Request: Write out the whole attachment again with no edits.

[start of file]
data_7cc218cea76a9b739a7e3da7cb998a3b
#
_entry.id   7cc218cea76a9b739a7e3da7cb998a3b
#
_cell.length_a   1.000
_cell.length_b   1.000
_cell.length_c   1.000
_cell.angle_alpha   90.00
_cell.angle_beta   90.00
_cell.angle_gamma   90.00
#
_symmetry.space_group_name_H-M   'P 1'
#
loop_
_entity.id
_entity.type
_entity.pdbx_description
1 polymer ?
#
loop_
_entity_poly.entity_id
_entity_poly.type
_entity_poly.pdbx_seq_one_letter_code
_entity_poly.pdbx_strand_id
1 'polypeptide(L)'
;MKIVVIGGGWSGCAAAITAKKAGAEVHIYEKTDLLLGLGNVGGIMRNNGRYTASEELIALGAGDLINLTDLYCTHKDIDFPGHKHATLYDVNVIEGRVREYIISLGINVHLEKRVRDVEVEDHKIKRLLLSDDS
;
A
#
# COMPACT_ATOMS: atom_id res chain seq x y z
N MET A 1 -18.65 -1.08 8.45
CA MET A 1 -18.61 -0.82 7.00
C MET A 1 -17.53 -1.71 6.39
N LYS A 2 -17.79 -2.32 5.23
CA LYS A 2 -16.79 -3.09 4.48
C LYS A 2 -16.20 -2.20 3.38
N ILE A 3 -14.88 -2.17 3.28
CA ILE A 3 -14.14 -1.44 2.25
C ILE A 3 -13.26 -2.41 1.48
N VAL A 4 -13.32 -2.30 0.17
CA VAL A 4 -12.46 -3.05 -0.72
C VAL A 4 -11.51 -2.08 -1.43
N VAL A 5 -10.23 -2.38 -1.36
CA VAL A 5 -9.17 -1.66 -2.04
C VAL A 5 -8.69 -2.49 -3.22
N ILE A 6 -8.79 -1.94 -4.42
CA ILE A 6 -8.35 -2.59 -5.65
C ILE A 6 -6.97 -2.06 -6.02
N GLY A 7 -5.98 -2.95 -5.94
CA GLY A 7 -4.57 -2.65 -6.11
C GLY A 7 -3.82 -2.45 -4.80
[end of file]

data_7cc218cea76a9b739a7e3da7cb998a3b
#
_entry.id   7cc218cea76a9b739a7e3da7cb998a3b
#
_cell.length_a   1.000
_cell.length_b   1.000
_cell.length_c   1.000
_cell.angle_alpha   90.00
_cell.angle_beta   90.00
_cell.angle_gamma   90.00
#
_symmetry.space_group_name_H-M   'P 1'
#
loop_
_entity.id
_entity.type
_entity.pdbx_description
1 polymer ?
#
loop_
_entity_poly.entity_id
_entity_poly.type
_entity_poly.pdbx_seq_one_letter_code
_entity_poly.pdbx_strand_id
1 'polypeptide(L)'
;MKIVVIGGGWSGCAAAITAKKAGAEVHIYEKTDLLLGLGNVGGIMRNNGRYTASEELIALGAGDLINLTDLYCTHKDIDFPGHKHATLYDVNVIEGRVREYIISLGINVHLEKRVRDVEVEDHKIKRLLLSDDS
;
A
#
# COMPACT_ATOMS: atom_id res chain seq x y z
N MET A 1 -18.65 -1.08 8.45
CA MET A 1 -18.61 -0.82 7.00
C MET A 1 -17.53 -1.71 6.39
N LYS A 2 -17.79 -2.32 5.23
CA LYS A 2 -16.79 -3.09 4.48
C LYS A 2 -16.20 -2.20 3.38
N ILE A 3 -14.88 -2.17 3.28
CA ILE A 3 -14.14 -1.44 2.25
C ILE A 3 -13.26 -2.41 1.48
N VAL A 4 -13.32 -2.30 0.17
CA VAL A 4 -12.46 -3.05 -0.72
C VAL A 4 -11.51 -2.08 -1.43
N VAL A 5 -10.23 -2.38 -1.36
CA VAL A 5 -9.17 -1.66 -2.04
C VAL A 5 -8.69 -2.49 -3.22
N ILE A 6 -8.79 -1.94 -4.42
CA ILE A 6 -8.35 -2.59 -5.65
C ILE A 6 -6.97 -2.06 -6.02
N GLY A 7 -5.98 -2.95 -5.94
CA GLY A 7 -4.57 -2.65 -6.11
C GLY A 7 -3.82 -2.45 -4.80